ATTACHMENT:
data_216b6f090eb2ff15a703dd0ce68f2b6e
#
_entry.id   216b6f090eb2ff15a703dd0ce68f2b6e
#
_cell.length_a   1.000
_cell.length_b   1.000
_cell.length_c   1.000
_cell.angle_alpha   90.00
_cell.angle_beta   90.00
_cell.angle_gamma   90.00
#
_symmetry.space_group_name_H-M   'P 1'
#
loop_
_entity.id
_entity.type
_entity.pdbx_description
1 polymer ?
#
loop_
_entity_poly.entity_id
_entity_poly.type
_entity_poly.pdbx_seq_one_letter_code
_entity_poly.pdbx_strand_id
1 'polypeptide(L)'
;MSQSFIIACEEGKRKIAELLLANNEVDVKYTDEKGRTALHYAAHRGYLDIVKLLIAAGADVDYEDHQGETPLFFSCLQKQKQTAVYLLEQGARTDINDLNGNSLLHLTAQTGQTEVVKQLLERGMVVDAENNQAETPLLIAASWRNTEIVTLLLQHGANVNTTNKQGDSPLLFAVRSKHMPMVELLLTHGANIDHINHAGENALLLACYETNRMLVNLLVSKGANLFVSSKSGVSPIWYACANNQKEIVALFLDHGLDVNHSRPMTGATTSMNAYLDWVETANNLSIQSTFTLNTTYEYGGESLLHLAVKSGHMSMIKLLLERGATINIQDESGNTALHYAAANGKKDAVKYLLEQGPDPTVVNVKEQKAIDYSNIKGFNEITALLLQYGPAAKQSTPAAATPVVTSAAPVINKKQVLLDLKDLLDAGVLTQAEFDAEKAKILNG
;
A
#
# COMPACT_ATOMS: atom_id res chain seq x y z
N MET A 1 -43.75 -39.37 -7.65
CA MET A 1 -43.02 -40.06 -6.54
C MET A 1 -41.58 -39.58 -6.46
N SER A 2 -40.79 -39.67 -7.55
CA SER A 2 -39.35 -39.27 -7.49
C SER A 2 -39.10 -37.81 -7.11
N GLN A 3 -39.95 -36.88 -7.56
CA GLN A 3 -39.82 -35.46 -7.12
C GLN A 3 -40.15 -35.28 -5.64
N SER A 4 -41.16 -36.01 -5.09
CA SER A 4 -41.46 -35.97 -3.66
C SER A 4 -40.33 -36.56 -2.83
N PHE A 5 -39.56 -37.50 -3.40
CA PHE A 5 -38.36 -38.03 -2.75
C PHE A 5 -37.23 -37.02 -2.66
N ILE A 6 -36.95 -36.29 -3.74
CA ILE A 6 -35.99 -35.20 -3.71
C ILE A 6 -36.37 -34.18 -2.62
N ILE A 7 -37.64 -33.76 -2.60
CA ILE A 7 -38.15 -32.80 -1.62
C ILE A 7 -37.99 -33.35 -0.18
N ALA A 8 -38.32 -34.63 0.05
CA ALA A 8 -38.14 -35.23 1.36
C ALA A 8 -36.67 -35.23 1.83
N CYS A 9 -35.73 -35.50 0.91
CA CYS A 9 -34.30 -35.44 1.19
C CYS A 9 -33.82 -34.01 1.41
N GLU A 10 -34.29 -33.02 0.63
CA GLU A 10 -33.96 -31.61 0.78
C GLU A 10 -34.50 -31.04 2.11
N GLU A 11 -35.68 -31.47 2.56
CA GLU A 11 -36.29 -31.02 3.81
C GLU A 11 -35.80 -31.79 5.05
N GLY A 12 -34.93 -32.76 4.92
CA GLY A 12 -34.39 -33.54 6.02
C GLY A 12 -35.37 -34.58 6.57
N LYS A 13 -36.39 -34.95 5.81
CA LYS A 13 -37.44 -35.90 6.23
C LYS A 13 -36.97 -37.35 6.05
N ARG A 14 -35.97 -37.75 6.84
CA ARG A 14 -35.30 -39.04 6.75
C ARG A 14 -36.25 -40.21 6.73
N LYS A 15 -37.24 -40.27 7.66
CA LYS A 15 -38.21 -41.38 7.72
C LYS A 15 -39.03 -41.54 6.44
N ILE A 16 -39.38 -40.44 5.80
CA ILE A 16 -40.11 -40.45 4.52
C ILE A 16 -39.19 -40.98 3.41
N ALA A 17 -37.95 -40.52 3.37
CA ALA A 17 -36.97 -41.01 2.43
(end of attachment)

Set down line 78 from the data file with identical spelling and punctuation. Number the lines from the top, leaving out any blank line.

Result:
C ILE A 16 -39.19 -40.98 3.41